Libya: Amid Hope for Peace, Regional Rifts Still Pose Hurdles

Libyans and the United Nations advanced their current effort to end almost a decade of instability and war this month when a U.N.-backed forum nominated an interim government to prepare nationwide elections by the end of 2021. The new transitional government brings hope that this process—the third major U.N. peace effort in Libya—might lead to stability. Still, achieving lasting peace will require that the process address the main underlying driver of conflict: the divisions among Libya’s three main regions, notably over how to organize the government. It also will need the United States and other countries to support the transitional government and hold Libya’s contesting sides accountable. READ MORE…

Building peace through subnational governance: The case of Libya

Amidst the pandemic and an unprecedented economic downturn, millions of people continue to face the compounding effects of violent conflict. Disputes over control of territory and resources play an oversized role in many of these conflicts — as evident, for example, in Ethiopia, Ukraine, Syria, Iraq, Yemen, and Myanmar. A recent World Bank study finds that much greater attention needs to be paid to issues of subnational governance in conflict prevention and settlement. Based on experiences with conflict mitigation efforts in seven countries, the study identifies a set of factors that account for the success or failure of subnational governance reform in peace processes. It stresses that too often these critical issues are addressed too late and without sufficient detail, because subnational governance reform is sensitive, easily politicized, and hard to compromise on. Yet failing to tackle these issues has a major and negative impact on the sustainability of peace agreements. Libya serves as an illustrative case, where subnational governance is at the heart of the ongoing conflict. READ MORE…

China: A Challenge or an Opportunity for the OSCE?

China has become a significant actor in the OSCE area at a time of deep divisions among participating States. As China, Russia, and the West now represent three rival great powers competing for influence in Eurasia, participating States’ narratives on China are polarised, driven, in part, by fundamentally different underpinning value systems. However, regardless of whether the ever-increasing Chinese presence are considered a challenge or an opportunity for the OSCE, the Organization needs to face China, not ignore it. READ MORE…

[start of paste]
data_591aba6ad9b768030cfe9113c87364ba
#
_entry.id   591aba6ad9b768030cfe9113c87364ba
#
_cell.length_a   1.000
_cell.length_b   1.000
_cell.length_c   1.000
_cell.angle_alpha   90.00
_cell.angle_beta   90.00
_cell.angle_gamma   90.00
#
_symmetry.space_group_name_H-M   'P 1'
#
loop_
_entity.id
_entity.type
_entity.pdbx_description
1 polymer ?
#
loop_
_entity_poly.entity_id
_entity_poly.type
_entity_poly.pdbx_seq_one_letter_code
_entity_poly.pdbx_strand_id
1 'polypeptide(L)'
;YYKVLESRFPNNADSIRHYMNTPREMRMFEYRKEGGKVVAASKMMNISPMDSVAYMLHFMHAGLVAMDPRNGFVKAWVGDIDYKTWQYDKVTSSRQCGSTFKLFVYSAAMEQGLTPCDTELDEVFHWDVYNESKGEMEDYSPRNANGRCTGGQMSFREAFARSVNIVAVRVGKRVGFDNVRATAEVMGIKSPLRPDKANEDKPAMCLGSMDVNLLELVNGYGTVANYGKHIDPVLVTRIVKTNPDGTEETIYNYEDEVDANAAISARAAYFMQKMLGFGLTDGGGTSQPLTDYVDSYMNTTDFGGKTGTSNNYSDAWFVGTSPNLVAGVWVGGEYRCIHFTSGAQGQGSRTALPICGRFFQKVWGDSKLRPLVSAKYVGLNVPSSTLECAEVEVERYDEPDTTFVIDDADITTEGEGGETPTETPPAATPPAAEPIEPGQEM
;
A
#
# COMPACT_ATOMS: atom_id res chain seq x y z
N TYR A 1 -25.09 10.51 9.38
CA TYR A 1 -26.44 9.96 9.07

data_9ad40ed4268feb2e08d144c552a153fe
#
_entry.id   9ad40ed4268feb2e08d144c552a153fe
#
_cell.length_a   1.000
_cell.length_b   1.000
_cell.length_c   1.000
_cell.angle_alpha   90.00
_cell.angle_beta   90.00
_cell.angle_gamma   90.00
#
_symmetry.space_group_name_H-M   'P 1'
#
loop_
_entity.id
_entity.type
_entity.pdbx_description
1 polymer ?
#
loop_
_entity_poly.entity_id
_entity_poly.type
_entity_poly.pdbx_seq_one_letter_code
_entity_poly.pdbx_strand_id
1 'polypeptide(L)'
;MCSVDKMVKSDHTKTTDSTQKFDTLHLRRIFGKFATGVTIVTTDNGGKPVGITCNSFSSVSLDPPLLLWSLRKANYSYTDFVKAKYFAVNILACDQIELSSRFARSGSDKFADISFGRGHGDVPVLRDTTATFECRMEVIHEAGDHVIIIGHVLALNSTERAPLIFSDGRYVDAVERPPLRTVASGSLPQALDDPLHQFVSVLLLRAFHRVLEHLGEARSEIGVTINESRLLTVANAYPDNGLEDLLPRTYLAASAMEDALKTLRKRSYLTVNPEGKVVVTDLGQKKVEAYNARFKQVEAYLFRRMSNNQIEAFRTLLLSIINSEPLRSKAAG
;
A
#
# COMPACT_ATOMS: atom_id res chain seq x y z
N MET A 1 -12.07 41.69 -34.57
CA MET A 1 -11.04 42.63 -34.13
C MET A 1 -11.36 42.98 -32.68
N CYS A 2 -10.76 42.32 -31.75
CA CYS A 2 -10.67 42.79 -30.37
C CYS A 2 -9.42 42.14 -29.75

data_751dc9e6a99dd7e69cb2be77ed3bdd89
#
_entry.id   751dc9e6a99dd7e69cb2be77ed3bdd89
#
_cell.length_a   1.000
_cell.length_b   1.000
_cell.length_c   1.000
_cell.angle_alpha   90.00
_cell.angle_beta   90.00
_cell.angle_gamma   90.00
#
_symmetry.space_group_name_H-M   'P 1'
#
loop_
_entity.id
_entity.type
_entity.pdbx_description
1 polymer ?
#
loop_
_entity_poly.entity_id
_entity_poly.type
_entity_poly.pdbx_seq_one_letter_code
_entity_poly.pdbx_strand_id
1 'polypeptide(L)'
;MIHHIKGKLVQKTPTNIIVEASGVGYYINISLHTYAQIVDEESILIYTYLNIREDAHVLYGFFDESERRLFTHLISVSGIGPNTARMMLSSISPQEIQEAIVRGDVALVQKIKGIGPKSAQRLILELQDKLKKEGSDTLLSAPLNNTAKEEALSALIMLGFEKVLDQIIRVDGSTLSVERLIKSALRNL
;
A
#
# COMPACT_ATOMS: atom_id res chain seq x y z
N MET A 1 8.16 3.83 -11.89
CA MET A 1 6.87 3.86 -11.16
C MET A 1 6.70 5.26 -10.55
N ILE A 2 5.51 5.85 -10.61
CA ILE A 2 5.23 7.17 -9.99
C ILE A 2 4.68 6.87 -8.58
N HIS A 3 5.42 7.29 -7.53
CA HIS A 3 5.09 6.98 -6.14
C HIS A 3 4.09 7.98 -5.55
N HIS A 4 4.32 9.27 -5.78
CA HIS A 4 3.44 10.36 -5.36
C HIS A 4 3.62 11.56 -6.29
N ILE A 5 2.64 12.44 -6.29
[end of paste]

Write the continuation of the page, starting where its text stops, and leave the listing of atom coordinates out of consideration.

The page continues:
All Notes

The OSCE’s Afghanistan Challenge 8 Sep 2021 | Afghanistan, Confidence Building in the OSCE Region, Geopolitics in Eastern EuropeThe Taliban takeover of Afghanistan poses three specific sets of challenges for the OSCE and its participating States: instability in...

Pawns, Partners, and “Smart Leadership”: Ukraine’s Opportunities in the China-Russia-West Triangle

Ukraine can find advantage in geopolitical competition while reducing its sense of disempowerment. The increasingly three-sided competition for influence between China, Russia, and the West has arguably created a new space for autonomous decision making when it comes to strategic geoeconomic choices in Kyiv’s foreign policy. As China’s economic significance for Ukraine increases, there is an opportunity for “smart leadership” in developing a fresh set of policies. Ukraine has the location—if not yet the consolidated political, judicial, and financial institutions—to move beyond its self-perception as a pawn among larger, uncontrollable forces to pursue a more self-confident role as a partner in an increasingly multipolar geoeconomic regional environment. Argued in this memo is that Ukraine has the possibility to combine its pro-Western foreign policy orientation with active economic cooperation with China. It can respect the red lines of its Western partners in relation to China while making the most of the economic opportunities offered by the Belt and Road Initiative (BRI). READ MORE…

China’s Belt and Road Initiative: Implications for the OSCE

Since its inception in late 2013, China’s Belt and Road Initiative has grown into a vast global development project with increasing geopolitical and geo-economic implications. By 2020, Belt and Road co-operation involved more than half of the OSCE’s 57 participating...